Integrated Chinese (6 hours/week, Chen Li-fen)

This seems to be the core of this semester’s Chinese courses. It seems to have a fairly straightforward approach with quite difficult textbooks, a lot of homework and so on. It will be tough to keep up, but it’ll be very good at least for reading, writing and listening.

Training in conversation (2 hours/week, Du Zhao-mei)

This seems very similar to Integrated Chinese and I can’t yet say what the main difference is. There might be a difference in terms of assessment, but the course material and structure seem very similar.

Training in Reading and Writing (4 hours/week, Li, Yu-juan)

Yet another class, seemingly again with the same approach as the other, but with the difference that this class actually seems to be called what it is. The level is still very high and will need a lot of studying.

Chinese Pronunciation (2 hours/week, Chen, Huai-Shuan)

This class seems to be genuinely interesting. It focuses on correct pronunciation, but not only to make our pronunciation correct, but also to teach us how to make other people’s pronunciation correct, which should be very useful for a future teacher. The drawback is that we are a lot of students (all groups together), so I don’t know how much time there’ll be for individual correction. This course is the second of the three elective courses.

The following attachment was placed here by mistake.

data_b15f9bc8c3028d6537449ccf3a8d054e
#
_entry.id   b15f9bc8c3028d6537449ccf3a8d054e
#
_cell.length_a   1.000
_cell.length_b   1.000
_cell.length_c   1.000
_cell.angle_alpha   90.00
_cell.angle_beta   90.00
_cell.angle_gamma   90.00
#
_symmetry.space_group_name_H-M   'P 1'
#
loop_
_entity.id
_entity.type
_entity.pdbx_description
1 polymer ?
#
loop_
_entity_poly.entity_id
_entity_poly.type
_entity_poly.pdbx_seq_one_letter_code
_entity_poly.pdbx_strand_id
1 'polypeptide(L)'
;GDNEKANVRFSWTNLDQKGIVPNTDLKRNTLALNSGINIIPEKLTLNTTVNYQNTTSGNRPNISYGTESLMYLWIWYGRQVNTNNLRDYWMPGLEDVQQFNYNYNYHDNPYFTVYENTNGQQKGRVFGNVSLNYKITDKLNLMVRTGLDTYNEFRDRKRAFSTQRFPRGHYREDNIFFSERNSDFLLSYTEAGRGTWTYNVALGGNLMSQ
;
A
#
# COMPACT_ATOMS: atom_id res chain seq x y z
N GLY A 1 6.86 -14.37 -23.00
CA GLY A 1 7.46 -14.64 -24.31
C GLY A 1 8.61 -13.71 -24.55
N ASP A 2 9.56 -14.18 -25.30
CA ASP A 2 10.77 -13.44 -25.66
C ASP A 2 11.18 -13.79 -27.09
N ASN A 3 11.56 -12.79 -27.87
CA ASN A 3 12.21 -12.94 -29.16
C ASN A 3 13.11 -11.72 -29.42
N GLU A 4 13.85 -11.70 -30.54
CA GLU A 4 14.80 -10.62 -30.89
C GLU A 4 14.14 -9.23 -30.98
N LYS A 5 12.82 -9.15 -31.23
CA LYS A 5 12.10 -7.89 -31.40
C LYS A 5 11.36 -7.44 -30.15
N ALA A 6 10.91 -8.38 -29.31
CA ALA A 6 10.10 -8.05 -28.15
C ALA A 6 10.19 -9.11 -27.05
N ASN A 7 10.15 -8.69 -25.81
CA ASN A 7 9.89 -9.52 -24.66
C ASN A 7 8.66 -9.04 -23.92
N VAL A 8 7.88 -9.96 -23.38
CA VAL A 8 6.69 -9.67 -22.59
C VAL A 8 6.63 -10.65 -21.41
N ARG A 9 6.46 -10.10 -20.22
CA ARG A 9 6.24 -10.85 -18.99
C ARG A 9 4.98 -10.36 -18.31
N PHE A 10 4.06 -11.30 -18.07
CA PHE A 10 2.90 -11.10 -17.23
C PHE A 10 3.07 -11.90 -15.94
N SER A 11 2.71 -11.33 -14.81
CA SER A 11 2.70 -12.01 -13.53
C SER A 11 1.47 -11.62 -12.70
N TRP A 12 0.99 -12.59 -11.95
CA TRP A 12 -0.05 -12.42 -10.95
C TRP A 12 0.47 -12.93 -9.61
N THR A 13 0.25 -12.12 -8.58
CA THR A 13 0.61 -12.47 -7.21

English (2 hours/week, Huang Shin-ying)

Since what I’m currently studying is an ordinary Taiwanese university course, there are some mandatory courses which everybody has to take, such as English. However, the school has been nice enough to make a special deal with some people to let native speakers be responsible for a chatting room, or something like that, a couple of hours every week. I’m not a native speaker, but it seems like I can be included anyway.